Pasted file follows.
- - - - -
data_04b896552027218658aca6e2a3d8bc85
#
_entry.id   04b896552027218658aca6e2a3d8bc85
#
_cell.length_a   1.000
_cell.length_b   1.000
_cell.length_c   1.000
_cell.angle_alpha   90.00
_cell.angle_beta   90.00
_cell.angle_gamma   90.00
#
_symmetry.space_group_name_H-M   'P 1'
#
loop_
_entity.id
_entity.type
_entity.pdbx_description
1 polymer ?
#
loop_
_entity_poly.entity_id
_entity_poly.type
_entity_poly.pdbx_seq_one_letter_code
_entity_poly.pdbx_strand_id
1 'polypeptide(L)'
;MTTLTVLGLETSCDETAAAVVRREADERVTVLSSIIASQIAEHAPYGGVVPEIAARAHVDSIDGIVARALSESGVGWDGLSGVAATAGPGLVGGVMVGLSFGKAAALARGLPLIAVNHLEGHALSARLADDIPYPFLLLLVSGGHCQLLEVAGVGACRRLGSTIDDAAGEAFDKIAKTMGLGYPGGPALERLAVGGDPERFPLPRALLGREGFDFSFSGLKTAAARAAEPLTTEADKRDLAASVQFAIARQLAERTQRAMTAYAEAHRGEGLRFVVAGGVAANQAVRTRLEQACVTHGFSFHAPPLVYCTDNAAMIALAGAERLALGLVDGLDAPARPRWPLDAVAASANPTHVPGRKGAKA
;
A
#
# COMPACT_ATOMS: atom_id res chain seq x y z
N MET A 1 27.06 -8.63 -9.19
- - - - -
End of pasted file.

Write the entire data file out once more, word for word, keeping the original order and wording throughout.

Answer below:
data_04b896552027218658aca6e2a3d8bc85
#
_entry.id   04b896552027218658aca6e2a3d8bc85
#
_cell.length_a   1.000
_cell.length_b   1.000
_cell.length_c   1.000
_cell.angle_alpha   90.00
_cell.angle_beta   90.00
_cell.angle_gamma   90.00
#
_symmetry.space_group_name_H-M   'P 1'
#
loop_
_entity.id
_entity.type
_entity.pdbx_description
1 polymer ?
#
loop_
_entity_poly.entity_id
_entity_poly.type
_entity_poly.pdbx_seq_one_letter_code
_entity_poly.pdbx_strand_id
1 'polypeptide(L)'
;MTTLTVLGLETSCDETAAAVVRREADERVTVLSSIIASQIAEHAPYGGVVPEIAARAHVDSIDGIVARALSESGVGWDGLSGVAATAGPGLVGGVMVGLSFGKAAALARGLPLIAVNHLEGHALSARLADDIPYPFLLLLVSGGHCQLLEVAGVGACRRLGSTIDDAAGEAFDKIAKTMGLGYPGGPALERLAVGGDPERFPLPRALLGREGFDFSFSGLKTAAARAAEPLTTEADKRDLAASVQFAIARQLAERTQRAMTAYAEAHRGEGLRFVVAGGVAANQAVRTRLEQACVTHGFSFHAPPLVYCTDNAAMIALAGAERLALGLVDGLDAPARPRWPLDAVAASANPTHVPGRKGAKA
;
A
#
# COMPACT_ATOMS: atom_id res chain seq x y z
N MET A 1 27.06 -8.63 -9.19